Walk on, Walk on

Photo by sidewalk flyingWhen I left the U.S. for the first time is when I learned to walk and cycle. I had gotten rid of my car, of course, and in China, I was provided a bicycle for transportation. The school where I worked was only a few minutes’ ride away, and nothing in the town took more than 30 minutes to cycle to.

In Ireland, I learned to carry my groceries on foot. Despite the fact that I lived about 2 miles outside the city center, I deigned to ride a bike because of the busy, congested and I daresay dangerous streets of Dublin. So I walked, or I took the bus. Sometimes, I walked all the way into the city and all the way back out, just because the weather, for once, wasn’t rainy. Occasionally, I would hit the pub at my university (yep, there was a pub IN the university) and miss the last bus home.

So I walked.

When Bill and I came back here to New Mexico last autumn, it was a surprise turn of events and we couldn’t afford a car. Still can’t, which is why we moved into an apartment near the university and walk or take the bus everywhere. Some people give us crazy looks when we tell them we don’t have a car in Albuquerque, for it is not, shall we say, a public transportation friendly town. But we manage. Our supermarket is a 20-minute walk up the road. We walk there and we carry groceries home on our backs. We walk to restaurants. Sometimes we walk to work, and we often walk home from the bar and the movies because the bus stops too early to take us. I love walking and I’ve found that, because it is a necessity, it seems like less of a chore.

Several weeks ago, I saw my doctor, who diagnosed me with insulin resistance and told me to overhaul my diet and start exercising. Forever, walking was enough. Now, it isn’t. So, I’ve started running by using the Couch to 5k Program (thanks to several of these ladies for the recommendation!). Let me tell you how much I hate running. Always have. But… it’s getting me in shape, so I’m doing it, and that feels natural. In the book, Erin talks about building up your walking regime and how you can begin to incorporate running if you need a more intensive workout, and that’s what I’ve been doing. I hate it, but I’ve been doing it and I can already see a difference.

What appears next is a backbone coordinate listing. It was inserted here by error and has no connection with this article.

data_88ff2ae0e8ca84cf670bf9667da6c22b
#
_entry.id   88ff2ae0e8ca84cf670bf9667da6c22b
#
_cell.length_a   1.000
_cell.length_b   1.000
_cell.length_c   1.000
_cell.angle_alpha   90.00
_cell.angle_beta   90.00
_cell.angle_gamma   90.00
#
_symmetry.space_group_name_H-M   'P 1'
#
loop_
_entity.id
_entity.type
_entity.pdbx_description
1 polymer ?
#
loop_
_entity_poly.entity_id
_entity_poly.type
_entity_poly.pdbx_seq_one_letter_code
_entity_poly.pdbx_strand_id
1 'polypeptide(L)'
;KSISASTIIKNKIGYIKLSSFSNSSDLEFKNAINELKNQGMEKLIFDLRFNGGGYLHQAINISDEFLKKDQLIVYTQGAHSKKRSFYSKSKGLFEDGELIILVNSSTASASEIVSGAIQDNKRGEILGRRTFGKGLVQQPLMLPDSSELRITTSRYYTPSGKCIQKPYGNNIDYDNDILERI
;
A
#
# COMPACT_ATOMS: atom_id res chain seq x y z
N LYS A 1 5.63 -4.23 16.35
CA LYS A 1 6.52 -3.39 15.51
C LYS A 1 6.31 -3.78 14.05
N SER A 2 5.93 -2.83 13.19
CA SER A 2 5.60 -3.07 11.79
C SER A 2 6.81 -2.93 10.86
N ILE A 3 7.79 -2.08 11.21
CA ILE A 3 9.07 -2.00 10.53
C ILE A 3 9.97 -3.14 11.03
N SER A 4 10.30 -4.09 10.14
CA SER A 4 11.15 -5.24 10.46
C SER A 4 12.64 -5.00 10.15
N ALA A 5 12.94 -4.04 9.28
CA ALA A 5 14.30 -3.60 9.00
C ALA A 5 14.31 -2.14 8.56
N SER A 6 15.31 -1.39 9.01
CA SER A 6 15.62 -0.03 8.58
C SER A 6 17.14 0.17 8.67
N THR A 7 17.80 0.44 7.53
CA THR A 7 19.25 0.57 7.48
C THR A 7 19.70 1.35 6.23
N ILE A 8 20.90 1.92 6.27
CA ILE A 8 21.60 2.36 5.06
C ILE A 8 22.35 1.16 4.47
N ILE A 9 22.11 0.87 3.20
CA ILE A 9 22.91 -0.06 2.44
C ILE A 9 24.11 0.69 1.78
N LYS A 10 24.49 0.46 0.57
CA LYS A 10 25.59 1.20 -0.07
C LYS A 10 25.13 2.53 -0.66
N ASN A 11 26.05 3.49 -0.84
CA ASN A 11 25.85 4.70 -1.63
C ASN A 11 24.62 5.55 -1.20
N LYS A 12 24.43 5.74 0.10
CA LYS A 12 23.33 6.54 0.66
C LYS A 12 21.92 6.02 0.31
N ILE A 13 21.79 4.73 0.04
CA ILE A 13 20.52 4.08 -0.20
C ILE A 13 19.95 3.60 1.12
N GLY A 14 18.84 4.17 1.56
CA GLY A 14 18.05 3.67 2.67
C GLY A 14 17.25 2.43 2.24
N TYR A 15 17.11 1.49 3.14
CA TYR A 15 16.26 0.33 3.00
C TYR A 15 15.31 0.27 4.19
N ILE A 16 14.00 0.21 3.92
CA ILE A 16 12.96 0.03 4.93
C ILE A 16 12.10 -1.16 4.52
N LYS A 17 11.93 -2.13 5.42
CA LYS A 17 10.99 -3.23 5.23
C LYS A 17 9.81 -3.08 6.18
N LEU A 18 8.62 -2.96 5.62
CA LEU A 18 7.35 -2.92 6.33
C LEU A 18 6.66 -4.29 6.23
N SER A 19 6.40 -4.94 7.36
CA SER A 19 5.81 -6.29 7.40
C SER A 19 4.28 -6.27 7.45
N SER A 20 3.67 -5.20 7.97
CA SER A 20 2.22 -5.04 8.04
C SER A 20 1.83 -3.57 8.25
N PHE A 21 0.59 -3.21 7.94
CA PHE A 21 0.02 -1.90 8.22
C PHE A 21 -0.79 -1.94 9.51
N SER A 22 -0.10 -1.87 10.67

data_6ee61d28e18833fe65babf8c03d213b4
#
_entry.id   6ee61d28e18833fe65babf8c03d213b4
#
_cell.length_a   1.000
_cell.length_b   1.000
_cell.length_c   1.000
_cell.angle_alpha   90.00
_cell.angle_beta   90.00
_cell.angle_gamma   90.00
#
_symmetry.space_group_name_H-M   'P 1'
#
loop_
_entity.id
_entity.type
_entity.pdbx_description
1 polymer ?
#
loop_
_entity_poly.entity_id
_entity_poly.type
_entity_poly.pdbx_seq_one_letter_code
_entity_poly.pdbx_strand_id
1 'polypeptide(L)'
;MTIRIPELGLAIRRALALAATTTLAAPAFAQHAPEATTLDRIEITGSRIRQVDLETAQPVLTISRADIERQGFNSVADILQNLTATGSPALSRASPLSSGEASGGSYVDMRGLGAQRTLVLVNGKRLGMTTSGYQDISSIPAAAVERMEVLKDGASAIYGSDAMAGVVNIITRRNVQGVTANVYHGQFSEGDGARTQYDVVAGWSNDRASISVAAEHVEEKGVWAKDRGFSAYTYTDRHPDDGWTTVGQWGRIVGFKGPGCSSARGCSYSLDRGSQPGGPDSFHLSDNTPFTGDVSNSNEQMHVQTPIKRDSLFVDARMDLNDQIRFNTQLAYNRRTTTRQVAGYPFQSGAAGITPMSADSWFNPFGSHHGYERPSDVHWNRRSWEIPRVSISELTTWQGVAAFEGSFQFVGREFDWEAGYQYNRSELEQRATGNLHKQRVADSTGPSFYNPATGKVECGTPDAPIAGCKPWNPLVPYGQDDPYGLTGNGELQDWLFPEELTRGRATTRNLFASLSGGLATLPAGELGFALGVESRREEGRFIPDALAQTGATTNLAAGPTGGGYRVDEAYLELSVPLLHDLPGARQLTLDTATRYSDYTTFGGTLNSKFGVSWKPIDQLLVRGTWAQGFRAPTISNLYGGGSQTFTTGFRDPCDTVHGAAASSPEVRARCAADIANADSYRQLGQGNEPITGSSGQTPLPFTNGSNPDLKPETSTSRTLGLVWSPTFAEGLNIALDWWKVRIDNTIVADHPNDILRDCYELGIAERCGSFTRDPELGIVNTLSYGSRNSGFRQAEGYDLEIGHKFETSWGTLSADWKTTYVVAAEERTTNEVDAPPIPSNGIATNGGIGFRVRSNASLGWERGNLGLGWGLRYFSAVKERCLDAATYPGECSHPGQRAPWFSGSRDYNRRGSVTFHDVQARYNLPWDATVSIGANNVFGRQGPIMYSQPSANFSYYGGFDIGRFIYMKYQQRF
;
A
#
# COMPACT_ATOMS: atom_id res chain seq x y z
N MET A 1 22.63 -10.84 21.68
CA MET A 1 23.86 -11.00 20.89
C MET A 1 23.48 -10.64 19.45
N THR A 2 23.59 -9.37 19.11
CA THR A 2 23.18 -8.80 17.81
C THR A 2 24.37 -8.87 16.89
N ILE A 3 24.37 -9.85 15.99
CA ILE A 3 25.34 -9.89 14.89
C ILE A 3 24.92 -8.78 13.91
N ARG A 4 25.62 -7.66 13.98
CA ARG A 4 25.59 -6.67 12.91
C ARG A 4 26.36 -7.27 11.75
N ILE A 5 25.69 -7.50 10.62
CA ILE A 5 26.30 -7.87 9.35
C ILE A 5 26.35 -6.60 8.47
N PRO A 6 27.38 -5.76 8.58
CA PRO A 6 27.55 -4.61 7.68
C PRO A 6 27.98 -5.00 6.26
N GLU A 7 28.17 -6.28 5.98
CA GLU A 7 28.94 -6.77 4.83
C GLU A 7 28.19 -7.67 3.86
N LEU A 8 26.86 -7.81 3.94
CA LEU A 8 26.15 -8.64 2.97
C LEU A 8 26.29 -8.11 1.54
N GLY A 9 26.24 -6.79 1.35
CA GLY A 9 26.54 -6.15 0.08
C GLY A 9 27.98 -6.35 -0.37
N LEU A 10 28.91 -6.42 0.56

All of this is an apt metaphor for what’s been going on in our lives. In a previous post, I told you about my world travels, and the time has come for Bill and me to pick up and head off. We’ve given old New Mexico the best of nearly 10 months. We have learned a lot here. We have gotten married here. We have spent time with my family here. But yes, it’s time to walk on.

Bill received a job offer from the Prague Post which, to avoid any confusion, is in fact located in Prague. I’ve never been to Prague, so I had to look it up when we first found out the news. Here are two maps:

I will, of course, be bringing The Button Club with me and be attempting to do as many of the tasks as Prague will permit me to, and I will be blogging about my experiences, both here on the Button Club at at my personal blog, Gypsytracks.

Photo by The Gifted Photographer

To close, I would like to give you some words of advice about how to build a walking regime: Make walking part of your daily life, not just something you do “for exercise”. Right now, it might seem like waaaay too far to walk to the grocery store, but try it once and you will be surprised. The more you do it, the easier it gets. Walk to the mailbox. Walk to get groceries. Walk to church or to work, if you can. The distances will surprise you and they will get easier as you become fit. Disregard that tiny bit of your brain that says, “Oh no. It’s much too far to walk.” or “I would walk but it’s just not a walker friendly area” and just give it a try.

You will be amazed how good – how primal – it feels to walk.

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3 Responses to “Walk on, Walk on”

  1. Lydia Says:

    I love walking – I just dislike the heat, especially here in the South. So.. I walk in the pool! Every single day.

    I’m so envious of your move to Prague Megan and hope that some day I can come visit!

  2. Marlo Says:

    I do think Europe and many other countries are so much healthier because of how much they walk. If only we Americans weren’t so lazy! I’m so very excited for you and Bill and the adventures awaiting you in Prague.

  3. Megan Says:

    Thanks ladies!

    @Marlo – I believe it’s about more than just laziness. Our social morĂ©s run very deep when it comes to cars. We no longer design cities that are ripe for walking – even if the store is just a few minutes’ away, oftentimes it is still unwalkable because there are no proper sidewalks or it is located along a large highway or something.

    There is a whole revolution that must take place within the American mindset before we become walkers. Part of that, as well, is ceasing with the notion that public transportation is dirty and scary and only for poor people and vagrants.


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